Issue #289, 8th June 2018

This Week's Favorite


How to Be a Manager: The Step-By-Step Guide for Leading a New Team
17 minutes read.

Remarkable guide by Greg Skloot, providing numerous ideas and tools that you can use as a new manager. I enjoyed skimming it and zooming in on specific areas such as "Story", "Space" and "Communication". Share it with others in your company, I'm sure it will lead to many interesting conversations.

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Culture


And Stack Overflow Said It’s Fine
1 minutes read.

My humble effort to help you start the weekend with a smile on your face.

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Profit Sharing for Bootstrapped Startups
5 minutes read.

Nathan Barry, the founder of ConvertKit, is running a very different kind of company and it's fun to watch. You can check out ConvertKit's numbers as it's shared publicly as an "Open Startup". This time, Nathan shares how they split some of the profit with the team, so they could focus on business growth and team's happiness rather than looking for ways out (being sold). I'm confident he inspires many people out there, and I am one for sure.

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Why Blacksmiths Are Better at Startups Than You
6 minutes read.

Amy Hoy with another epic post, one that I'd like my children to read when they grow up a bit (but not too much): "As the master blacksmith said, when the customer asks for “10 more of these” they’re going to be bloody upset when you come back with a newer, creative design and say “But this was more fun to make.” And then you don’t get paid... It’s this same attitude which leads you to abandon your project at the first sign of trouble. The same attitude which causes you to noodle endlessly on features. To delay marketing; to believe that if you build it, they will come. Or, hell, to ever build it or ship it at all. To seek feedback from your peers instead of your customers… to spend more time catering to venture capitalists than the people who’ll pay for your product. To lavish your energy on “innovating” instead of mastering the basics."

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The Critical Career Path Conversation (Video)
31 minutes read.

John Riviello shares his story from being a senior engineer, taking the managerial route and then back to an individual contributor position. As John said it, as a manager you actually do get to build something - build a team. To get shorter feedback loops, I highly recommend new managers to write more things down - their vision for the team, which kind of expectations they'd like to set with their teammates, who they should hire next (and why), how they want to delegate (and what), what's their framework for making decisions etc. Write it down, share it with others and get this feedback of "am I asking the right questions as a manager?"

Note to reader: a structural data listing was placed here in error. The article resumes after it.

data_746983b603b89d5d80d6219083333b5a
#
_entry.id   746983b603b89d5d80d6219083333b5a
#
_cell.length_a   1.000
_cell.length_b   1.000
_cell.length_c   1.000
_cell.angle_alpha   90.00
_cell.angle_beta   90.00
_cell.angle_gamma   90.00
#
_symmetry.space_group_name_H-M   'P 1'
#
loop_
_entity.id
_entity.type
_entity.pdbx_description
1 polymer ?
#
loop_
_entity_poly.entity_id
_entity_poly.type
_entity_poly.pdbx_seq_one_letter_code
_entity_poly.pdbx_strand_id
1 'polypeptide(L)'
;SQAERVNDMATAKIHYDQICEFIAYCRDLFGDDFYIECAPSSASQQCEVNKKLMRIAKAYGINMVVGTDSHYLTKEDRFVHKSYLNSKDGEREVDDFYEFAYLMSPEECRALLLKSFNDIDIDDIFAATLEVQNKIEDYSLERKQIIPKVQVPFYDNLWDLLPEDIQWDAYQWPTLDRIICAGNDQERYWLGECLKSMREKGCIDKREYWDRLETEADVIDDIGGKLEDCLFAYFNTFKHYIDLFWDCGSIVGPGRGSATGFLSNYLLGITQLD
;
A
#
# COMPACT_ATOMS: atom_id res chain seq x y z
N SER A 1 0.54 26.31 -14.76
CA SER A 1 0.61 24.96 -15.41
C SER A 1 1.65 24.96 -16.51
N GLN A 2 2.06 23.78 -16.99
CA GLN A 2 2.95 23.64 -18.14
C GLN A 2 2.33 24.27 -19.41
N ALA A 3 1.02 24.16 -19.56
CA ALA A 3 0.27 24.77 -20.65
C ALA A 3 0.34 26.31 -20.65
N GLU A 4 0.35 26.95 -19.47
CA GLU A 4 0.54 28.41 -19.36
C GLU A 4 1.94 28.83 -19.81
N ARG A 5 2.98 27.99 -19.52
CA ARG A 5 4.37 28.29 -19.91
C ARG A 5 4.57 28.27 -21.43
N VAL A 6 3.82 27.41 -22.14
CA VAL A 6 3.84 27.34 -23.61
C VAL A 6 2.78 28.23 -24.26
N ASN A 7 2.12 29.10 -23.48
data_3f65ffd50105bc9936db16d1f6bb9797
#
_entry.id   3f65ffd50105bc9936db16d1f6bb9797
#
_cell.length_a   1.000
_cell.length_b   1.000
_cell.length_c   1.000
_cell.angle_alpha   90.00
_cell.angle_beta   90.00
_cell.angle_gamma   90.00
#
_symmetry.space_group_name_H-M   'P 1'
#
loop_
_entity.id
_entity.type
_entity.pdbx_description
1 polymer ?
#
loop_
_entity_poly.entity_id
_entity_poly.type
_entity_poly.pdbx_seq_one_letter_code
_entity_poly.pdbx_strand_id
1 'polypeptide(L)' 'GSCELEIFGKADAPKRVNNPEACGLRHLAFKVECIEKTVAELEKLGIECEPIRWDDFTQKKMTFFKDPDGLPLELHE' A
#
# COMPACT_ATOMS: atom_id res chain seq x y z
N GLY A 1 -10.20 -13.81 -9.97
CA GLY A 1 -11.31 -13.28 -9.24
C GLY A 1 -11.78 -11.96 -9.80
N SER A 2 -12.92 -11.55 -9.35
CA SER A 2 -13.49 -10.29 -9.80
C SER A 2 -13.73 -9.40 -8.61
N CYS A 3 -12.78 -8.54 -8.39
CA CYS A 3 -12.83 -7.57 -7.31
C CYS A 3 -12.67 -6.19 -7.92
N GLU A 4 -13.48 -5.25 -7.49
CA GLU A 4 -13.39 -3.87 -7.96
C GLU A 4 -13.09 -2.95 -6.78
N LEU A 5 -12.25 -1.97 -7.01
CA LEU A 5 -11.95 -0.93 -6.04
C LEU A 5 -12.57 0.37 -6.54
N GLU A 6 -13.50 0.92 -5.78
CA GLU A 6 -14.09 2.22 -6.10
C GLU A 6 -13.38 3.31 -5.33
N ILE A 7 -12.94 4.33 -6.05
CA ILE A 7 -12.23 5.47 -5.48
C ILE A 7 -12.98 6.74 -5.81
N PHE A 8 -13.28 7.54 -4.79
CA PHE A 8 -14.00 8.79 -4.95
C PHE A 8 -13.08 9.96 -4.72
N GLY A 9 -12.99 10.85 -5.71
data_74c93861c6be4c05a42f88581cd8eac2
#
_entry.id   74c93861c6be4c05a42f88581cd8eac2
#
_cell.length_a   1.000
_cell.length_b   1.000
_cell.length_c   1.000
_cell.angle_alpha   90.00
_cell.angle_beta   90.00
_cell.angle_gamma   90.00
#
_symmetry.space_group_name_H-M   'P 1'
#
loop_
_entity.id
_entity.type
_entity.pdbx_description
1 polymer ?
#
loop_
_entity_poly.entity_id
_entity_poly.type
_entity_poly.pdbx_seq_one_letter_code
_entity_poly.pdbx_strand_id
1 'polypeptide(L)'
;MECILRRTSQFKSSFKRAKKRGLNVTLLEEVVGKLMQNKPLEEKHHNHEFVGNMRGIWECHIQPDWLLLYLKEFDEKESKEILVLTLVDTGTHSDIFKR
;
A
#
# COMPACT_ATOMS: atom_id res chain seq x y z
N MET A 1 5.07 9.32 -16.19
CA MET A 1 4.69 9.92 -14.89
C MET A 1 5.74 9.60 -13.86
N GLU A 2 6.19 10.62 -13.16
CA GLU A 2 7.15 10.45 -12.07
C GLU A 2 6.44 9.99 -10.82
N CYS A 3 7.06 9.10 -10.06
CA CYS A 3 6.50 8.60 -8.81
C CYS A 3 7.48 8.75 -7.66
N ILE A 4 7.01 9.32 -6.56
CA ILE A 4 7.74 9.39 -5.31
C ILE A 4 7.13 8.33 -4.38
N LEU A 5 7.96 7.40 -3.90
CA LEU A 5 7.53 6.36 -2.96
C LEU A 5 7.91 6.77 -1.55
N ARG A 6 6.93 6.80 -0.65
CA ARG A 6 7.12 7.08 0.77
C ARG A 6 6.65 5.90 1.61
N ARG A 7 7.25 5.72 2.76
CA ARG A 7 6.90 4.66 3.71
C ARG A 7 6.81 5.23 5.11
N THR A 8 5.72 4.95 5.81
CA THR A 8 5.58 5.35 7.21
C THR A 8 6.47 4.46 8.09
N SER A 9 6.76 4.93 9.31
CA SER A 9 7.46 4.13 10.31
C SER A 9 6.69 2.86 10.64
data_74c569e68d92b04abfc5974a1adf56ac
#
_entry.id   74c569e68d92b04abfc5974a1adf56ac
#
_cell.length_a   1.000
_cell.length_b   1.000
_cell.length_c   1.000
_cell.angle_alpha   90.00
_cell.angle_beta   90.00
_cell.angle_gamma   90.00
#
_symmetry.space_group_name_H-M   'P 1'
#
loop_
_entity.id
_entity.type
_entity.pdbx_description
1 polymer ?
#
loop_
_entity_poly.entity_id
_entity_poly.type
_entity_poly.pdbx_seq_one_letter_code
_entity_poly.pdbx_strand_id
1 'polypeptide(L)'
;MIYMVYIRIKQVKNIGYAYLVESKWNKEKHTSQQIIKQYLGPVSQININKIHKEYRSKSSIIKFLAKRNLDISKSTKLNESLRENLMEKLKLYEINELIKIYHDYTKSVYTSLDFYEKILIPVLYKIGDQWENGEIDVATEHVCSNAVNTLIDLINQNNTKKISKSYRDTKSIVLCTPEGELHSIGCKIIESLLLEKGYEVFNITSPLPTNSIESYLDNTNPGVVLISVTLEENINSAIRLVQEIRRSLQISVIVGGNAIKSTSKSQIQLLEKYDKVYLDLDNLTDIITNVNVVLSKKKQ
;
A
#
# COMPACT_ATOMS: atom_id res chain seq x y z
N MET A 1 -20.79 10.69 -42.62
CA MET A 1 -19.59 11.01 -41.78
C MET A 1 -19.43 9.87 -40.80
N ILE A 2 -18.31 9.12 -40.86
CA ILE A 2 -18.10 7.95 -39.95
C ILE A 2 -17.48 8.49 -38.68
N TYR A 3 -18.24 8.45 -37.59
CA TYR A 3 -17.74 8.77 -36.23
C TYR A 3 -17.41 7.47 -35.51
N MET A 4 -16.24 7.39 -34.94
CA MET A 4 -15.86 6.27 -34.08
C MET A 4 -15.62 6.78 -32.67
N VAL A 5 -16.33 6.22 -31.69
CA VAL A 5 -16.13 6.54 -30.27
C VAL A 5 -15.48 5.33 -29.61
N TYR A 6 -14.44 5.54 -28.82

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Peopleware


Management Books in Review
4 minutes read.

Kim Moir started serving as a manager for her team 4 months ago and she's on a hunt for books. First, it's great to see how much Kim is trying to learn to create a good experience for her teammates and serve them well while feeling comfortable with new tools and mental models that can help her in this new journey. Great list of books and takeaways to learn from.

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Transitions: The Easiest Way to Improve Your Tech Talk
4 minutes read.

As I plan to give a talk about "how to find growth material and learn X2 faster", this post by Saron Yitbarek cannot come in a better timing. Improving the way I make transitions between what I say my your visual aid (my slides) can help keep the audience more engaged. Definitely going to practice it this time.

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Focusing Talks: Three Questions
4 minutes read.

"My biggest challenge when putting together a talk is that I want to cover too much material... Sometimes I think that my tendency to talk about too much comes from excitement--I love what I am doing so much that I want to explain it all. To be honest, though, I think when I super-size a talk it's because I am desperate for approval." -- Oh yes, this sounds too familiar. Kent Beck suggests an important exercise to deliver great talks: (1) pick one person who represents your audience (2) figure out how to grab their full attention and (3) figure out what they should do after they listen to your talk.

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Inspiring Tweets


@farnamstreet: It’s Not What You Start With It’s How You Compound. Our Entire Universe Began as Smaller Than an Atom.

@mwseibel: I Started Part Time at YC Over 5 Years Ago and Have Now Seen About 1000 YC Companies. The Thing That Never Ceases to Amaze Me Is the Success That Comes From the Companies That Figure Out How to Stay Lean and Stay Alive Over the Course of Years.

- Oren

P.S. Can you share this email? I'd love for more people to experiment and improve their company's culture.

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